Only 16 percent of viewers observing Samsung's TV commercials realized it was a Samsung product, according to an internal report the company commissioned, and which has been submitted as evidence in its trial with Apple.
"Given Apple's already strong position in the tablet category," Samsung's report stated, "it is critical that attribution of [Galaxy] Tab communications improve and that communication works to differentiate Tab from iPad."
The report also highlighted that "only 11 percent of customers are aware of and can link the Galaxy Tab back to Samsung, while 65% of consumers are aware and can like the iPad back to Apple."
Samsung's survey also noted that primary reason consumers were reporting for why they weren't considering the Galaxy Tab was "lack of awareness of the product," and noted that "TV advertising has had minimal impact primarily because of misattribution."
Piggybacking on Apple's ads
Apple's top marketing executive Phil Schiller had earlier noted in his trial testimony the difficulty in reaching customers with memorable messages in TV and billboard advertising because of the limited attention devoted to advertising and brief appearance marketing has to make an impression.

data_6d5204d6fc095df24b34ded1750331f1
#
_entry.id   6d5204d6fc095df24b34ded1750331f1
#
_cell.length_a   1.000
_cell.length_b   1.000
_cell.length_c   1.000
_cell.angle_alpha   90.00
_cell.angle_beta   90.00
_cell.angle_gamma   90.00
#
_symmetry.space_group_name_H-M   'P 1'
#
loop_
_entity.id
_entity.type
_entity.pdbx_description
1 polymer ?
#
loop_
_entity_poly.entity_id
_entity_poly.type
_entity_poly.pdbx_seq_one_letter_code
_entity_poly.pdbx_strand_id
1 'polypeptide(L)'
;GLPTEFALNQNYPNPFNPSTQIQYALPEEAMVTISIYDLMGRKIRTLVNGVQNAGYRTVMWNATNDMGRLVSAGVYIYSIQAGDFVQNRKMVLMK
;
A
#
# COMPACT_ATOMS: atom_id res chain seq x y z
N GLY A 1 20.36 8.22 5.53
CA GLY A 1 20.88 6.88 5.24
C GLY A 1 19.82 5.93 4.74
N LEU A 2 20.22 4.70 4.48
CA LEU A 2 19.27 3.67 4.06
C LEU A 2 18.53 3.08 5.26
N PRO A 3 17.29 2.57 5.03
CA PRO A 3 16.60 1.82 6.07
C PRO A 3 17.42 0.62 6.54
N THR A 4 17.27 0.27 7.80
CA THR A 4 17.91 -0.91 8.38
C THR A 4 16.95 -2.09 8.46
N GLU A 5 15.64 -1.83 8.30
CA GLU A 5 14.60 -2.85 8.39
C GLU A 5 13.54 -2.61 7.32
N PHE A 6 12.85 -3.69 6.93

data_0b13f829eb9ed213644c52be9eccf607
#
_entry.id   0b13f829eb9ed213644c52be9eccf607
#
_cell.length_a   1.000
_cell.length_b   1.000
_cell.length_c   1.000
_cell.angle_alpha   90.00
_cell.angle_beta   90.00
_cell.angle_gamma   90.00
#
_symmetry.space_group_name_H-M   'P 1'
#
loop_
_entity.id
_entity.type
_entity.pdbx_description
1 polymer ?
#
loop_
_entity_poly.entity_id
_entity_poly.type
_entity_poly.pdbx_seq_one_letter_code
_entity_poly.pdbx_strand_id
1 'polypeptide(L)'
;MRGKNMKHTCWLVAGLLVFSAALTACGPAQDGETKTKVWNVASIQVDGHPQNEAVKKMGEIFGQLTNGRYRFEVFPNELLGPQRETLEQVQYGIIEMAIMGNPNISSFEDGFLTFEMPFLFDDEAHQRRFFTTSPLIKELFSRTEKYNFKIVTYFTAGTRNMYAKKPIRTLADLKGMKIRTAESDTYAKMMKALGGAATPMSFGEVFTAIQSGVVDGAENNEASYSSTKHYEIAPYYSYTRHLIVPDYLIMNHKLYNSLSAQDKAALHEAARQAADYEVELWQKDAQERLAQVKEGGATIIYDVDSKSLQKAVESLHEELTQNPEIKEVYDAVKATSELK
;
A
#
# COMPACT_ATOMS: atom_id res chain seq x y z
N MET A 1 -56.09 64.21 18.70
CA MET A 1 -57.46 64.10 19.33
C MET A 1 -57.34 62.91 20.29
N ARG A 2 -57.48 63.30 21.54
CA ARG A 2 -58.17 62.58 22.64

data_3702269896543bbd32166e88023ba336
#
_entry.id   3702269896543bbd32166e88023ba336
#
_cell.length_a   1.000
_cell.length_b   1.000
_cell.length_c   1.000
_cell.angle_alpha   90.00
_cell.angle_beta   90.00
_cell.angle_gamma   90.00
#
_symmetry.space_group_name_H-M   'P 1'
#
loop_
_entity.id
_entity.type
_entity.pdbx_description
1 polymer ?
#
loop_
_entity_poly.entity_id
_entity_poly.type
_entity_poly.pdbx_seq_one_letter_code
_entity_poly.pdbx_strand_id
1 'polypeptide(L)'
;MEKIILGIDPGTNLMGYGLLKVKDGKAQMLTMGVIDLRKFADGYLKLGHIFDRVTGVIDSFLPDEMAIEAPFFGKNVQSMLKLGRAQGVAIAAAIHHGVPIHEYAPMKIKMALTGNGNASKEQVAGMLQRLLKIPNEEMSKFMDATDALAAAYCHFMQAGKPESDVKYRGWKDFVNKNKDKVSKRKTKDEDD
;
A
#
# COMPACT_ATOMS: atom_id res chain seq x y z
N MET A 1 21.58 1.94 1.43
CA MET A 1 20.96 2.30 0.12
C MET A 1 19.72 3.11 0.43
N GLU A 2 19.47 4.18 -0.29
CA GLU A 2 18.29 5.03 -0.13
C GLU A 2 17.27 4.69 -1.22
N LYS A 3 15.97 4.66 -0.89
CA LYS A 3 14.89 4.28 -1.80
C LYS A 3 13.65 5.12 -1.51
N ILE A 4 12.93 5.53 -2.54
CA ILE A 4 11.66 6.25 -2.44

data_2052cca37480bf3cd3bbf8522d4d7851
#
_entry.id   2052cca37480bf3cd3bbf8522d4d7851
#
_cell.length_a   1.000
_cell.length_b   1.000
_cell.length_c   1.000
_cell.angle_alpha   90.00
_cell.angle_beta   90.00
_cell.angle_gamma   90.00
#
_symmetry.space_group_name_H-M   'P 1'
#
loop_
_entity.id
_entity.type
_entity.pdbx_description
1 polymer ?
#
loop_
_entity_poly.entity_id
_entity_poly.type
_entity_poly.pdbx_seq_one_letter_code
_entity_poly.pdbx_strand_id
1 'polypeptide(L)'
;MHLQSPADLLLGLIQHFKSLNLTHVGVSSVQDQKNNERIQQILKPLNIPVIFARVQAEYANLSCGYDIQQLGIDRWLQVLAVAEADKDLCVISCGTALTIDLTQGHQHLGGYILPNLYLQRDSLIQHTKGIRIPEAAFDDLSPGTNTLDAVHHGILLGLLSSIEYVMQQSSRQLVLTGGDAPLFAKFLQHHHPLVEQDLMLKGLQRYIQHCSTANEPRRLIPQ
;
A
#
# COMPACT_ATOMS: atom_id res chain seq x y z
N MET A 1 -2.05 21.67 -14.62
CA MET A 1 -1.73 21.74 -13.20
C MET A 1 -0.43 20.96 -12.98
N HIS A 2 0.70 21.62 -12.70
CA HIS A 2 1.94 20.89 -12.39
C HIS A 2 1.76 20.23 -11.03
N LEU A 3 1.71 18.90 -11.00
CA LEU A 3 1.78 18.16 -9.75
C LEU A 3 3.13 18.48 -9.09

"Customers only get a glimpse of the product," Schiller noted, explaining that Apple had spent $149.5 million marketing the iPad in 2010 alone.
"The advertisement has to give you a sense of how it might work, and what it might do for you before you have a chance to head to the store and try it yourself," Schiller said. The ads âcreate a reason that you might want a tablet in your life."
Schiller noted ânow when someone comes up with a product that copies that design and copies that marketing, then customers can get confused on whose product is whose," describing such copying as "stealing all the value weâve created.â